Sure, Amber Heard thinks of herself as a victim of domestic abuse. She got into fights with her husband that got physical. She thought she was justified in what she did to that handsome pirate. She has a right to think of herself as a victim and to think of Depp as the aggressor and, let me underscore this, she has every right under the Constitution to express her belief or opinion. She can’t say Johnny hit her if he did not. But her statement “I am a victim of domestic abuse” is protected speech. Whoever wants to say should be constitutionally permitted to say it without fear of being sued, no matter who there husband is.

So what happens next? I have not studied the docket, but presumably Judge Penney Azcarate at some point ruled that Heard’s opinion piece was enough to go to the jury. Her lawyers can ask the judge to revisit that holding. If she doesn’t, Heard can go to a higher Virginia court and—here’s where it gets interesting—since the question of whether the First Amendment protects Heard’s statement is a matter of federal constitutional law, the case could end up in the United States Supreme Court which has the last word on all federal legal questions.

In the meantime, though, Johnny Depp won a resounding victory before the jury and in the court of public opinion. The jury’s finding that Amber Heard’s statement was false cannot normally be questioned on appeal. That factual issue was resolved by the jury in Depp’s favor: the jury found by a preponderance of the evidence that Heard’s claim to be a victim of domestic abuse was false. Unless there was something egregious, the jury’s factual conclusion is not likely to be questioned.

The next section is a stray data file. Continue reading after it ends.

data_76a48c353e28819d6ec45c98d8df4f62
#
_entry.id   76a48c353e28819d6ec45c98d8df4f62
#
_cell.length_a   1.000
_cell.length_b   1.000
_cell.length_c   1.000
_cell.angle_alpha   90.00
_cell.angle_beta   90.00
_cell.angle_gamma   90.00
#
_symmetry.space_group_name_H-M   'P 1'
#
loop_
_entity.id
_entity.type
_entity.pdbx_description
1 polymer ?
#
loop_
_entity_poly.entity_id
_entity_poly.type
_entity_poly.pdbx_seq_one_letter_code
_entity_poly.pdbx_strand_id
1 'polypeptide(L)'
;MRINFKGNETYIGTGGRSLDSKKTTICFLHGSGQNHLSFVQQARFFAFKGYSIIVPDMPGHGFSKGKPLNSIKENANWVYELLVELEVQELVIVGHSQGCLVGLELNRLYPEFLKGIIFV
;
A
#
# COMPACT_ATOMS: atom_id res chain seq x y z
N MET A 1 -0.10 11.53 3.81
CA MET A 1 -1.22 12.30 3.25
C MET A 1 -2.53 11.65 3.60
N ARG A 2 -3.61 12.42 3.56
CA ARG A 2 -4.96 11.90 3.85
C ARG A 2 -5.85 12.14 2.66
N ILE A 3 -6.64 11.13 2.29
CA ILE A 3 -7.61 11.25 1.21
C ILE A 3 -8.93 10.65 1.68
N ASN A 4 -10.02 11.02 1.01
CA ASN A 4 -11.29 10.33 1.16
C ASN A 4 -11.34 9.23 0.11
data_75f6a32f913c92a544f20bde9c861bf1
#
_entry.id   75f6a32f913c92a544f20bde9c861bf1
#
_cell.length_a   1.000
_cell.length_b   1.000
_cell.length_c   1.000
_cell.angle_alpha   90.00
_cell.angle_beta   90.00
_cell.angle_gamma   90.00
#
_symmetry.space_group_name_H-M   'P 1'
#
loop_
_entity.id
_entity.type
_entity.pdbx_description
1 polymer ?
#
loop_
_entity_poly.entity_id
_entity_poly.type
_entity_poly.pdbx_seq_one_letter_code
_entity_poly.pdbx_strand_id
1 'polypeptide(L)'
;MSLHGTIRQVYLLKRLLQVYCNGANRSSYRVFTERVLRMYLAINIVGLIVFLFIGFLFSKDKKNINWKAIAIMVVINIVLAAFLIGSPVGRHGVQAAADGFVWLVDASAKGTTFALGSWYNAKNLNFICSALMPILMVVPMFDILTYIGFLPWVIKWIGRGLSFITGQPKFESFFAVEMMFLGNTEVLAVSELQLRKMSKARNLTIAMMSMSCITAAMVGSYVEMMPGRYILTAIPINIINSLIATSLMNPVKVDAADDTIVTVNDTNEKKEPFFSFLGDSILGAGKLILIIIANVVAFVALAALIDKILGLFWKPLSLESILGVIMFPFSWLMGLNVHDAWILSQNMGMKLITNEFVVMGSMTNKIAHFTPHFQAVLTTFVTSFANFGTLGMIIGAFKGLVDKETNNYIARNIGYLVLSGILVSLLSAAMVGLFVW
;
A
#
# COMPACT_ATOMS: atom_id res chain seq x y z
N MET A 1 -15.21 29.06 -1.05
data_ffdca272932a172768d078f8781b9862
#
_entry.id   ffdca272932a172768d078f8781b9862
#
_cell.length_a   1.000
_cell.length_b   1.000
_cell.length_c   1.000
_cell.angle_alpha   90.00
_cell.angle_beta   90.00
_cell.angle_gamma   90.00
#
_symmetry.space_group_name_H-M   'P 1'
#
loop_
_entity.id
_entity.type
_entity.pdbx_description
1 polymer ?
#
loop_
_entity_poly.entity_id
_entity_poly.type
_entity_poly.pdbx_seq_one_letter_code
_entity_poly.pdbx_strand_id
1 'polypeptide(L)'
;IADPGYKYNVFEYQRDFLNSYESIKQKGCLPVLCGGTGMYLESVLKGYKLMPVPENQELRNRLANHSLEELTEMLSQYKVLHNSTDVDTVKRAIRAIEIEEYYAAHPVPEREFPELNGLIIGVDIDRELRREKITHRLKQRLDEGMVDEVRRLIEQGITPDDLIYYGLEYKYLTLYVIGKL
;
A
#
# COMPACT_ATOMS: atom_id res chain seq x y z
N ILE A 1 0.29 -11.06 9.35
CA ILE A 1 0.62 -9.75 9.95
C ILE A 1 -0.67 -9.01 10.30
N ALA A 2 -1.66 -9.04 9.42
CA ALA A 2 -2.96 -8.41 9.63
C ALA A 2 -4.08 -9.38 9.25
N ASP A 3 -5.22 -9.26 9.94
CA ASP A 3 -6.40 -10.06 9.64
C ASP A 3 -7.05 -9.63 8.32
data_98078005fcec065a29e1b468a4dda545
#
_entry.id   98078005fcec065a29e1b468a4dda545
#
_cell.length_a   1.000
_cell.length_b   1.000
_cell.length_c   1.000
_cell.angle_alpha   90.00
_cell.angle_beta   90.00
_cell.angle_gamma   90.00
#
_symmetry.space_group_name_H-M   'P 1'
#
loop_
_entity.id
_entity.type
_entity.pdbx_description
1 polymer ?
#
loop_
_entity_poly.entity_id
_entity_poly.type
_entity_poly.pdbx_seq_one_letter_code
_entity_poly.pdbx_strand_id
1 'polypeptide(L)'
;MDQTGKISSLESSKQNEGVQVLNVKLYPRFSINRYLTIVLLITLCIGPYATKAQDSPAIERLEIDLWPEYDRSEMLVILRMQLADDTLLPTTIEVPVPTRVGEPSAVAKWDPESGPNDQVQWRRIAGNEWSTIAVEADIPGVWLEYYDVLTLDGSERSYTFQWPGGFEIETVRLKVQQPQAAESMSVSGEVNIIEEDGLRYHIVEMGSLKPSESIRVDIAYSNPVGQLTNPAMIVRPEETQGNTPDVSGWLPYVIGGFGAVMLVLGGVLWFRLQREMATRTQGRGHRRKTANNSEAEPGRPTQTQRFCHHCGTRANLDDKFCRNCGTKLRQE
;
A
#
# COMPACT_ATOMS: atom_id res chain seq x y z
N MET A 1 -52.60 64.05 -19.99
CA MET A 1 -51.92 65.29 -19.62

Let me make one last point. As a journalist for seven years, I was twice sued for libel and both times the well-funded plaintiffs ended up backing down. I studied libel law and the First Amendment both in journalism school at U.C. Berkeley and at N.Y.U. Law School. I have proudly represented well respected journalists when they have been threatened or sued or just needed legal advice. I have represented women who were victims of sexual abuse or violence at the hands of wealthy men. What I was trained to say and what I do say to people who want to sue for libel is this: truth is the most expensive defense. Libel suits are awful for both parties, who are raked through the mud. It would have been easy for Johnny Depp to show that Amber Heard’s statement was not defamatory. It became a big deal, six weeks in court, to show that those five words were false, a necessary element of the defamation tort. So, at the end of the day, the case was not really about the net $8 million that Johnny Depp won from the aquatic warrior he was once married to. It was really about proving his factual case—that Heard’s words were false—both in court and in public. The televised trial helped him do that. The cash is just a cherry on top of the sundae of glorious vindication, a glossy piece of fruit he probably won’t get to keep and that be probably does not really need to eat anyway.